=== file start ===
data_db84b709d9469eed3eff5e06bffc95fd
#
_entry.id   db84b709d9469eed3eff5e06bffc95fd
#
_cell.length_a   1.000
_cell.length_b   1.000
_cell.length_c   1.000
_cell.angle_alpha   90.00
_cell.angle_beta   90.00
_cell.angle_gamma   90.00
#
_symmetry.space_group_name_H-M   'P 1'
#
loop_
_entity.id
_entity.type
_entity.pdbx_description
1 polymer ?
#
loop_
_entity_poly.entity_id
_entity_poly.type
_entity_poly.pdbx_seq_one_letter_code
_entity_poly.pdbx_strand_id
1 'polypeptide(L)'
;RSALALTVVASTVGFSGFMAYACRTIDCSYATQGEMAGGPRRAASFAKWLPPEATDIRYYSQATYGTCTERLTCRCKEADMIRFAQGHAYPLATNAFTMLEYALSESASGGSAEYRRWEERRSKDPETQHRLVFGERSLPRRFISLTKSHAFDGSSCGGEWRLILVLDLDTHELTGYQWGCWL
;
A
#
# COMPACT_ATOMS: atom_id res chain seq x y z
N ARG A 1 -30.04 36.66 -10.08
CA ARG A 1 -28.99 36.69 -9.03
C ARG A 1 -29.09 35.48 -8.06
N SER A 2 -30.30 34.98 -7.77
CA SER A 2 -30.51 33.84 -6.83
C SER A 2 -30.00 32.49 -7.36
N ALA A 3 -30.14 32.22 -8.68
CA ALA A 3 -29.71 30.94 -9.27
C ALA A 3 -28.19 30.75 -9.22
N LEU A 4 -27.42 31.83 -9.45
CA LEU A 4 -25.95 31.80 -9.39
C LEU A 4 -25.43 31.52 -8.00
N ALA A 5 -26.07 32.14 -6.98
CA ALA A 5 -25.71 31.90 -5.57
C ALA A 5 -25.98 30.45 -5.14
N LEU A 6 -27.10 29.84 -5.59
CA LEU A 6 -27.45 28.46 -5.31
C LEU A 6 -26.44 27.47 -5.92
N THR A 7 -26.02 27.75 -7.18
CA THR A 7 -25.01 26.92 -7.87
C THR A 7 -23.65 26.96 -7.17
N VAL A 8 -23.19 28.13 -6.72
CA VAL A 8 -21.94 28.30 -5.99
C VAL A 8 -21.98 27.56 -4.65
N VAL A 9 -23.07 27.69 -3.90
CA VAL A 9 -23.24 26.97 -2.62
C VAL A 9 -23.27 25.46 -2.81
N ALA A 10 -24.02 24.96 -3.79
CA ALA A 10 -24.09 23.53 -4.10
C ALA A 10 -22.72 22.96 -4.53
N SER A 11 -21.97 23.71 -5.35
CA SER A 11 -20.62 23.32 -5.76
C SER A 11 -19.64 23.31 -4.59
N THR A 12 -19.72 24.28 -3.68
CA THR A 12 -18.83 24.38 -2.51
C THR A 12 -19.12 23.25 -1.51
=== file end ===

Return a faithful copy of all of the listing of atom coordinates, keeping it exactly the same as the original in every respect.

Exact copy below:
data_db84b709d9469eed3eff5e06bffc95fd
#
_entry.id   db84b709d9469eed3eff5e06bffc95fd
#
_cell.length_a   1.000
_cell.length_b   1.000
_cell.length_c   1.000
_cell.angle_alpha   90.00
_cell.angle_beta   90.00
_cell.angle_gamma   90.00
#
_symmetry.space_group_name_H-M   'P 1'
#
loop_
_entity.id
_entity.type
_entity.pdbx_description
1 polymer ?
#
loop_
_entity_poly.entity_id
_entity_poly.type
_entity_poly.pdbx_seq_one_letter_code
_entity_poly.pdbx_strand_id
1 'polypeptide(L)'
;RSALALTVVASTVGFSGFMAYACRTIDCSYATQGEMAGGPRRAASFAKWLPPEATDIRYYSQATYGTCTERLTCRCKEADMIRFAQGHAYPLATNAFTMLEYALSESASGGSAEYRRWEERRSKDPETQHRLVFGERSLPRRFISLTKSHAFDGSSCGGEWRLILVLDLDTHELTGYQWGCWL
;
A
#
# COMPACT_ATOMS: atom_id res chain seq x y z
N ARG A 1 -30.04 36.66 -10.08
CA ARG A 1 -28.99 36.69 -9.03
C ARG A 1 -29.09 35.48 -8.06
N SER A 2 -30.30 34.98 -7.77
CA SER A 2 -30.51 33.84 -6.83
C SER A 2 -30.00 32.49 -7.36
N ALA A 3 -30.14 32.22 -8.68
CA ALA A 3 -29.71 30.94 -9.27
C ALA A 3 -28.19 30.75 -9.22
N LEU A 4 -27.42 31.83 -9.45
CA LEU A 4 -25.95 31.80 -9.39
C LEU A 4 -25.43 31.52 -8.00
N ALA A 5 -26.07 32.14 -6.98
CA ALA A 5 -25.71 31.90 -5.57
C ALA A 5 -25.98 30.45 -5.14
N LEU A 6 -27.10 29.84 -5.59
CA LEU A 6 -27.45 28.46 -5.31
C LEU A 6 -26.44 27.47 -5.92
N THR A 7 -26.02 27.75 -7.18
CA THR A 7 -25.01 26.92 -7.87
C THR A 7 -23.65 26.96 -7.17
N VAL A 8 -23.19 28.13 -6.72
CA VAL A 8 -21.94 28.30 -5.99
C VAL A 8 -21.98 27.56 -4.65
N VAL A 9 -23.07 27.69 -3.90
CA VAL A 9 -23.24 26.97 -2.62
C VAL A 9 -23.27 25.46 -2.81
N ALA A 10 -24.02 24.96 -3.79
CA ALA A 10 -24.09 23.53 -4.10
C ALA A 10 -22.72 22.96 -4.53
N SER A 11 -21.97 23.71 -5.35
CA SER A 11 -20.62 23.32 -5.76
C SER A 11 -19.64 23.31 -4.59
N THR A 12 -19.72 24.28 -3.68
CA THR A 12 -18.83 24.38 -2.51
C THR A 12 -19.12 23.25 -1.51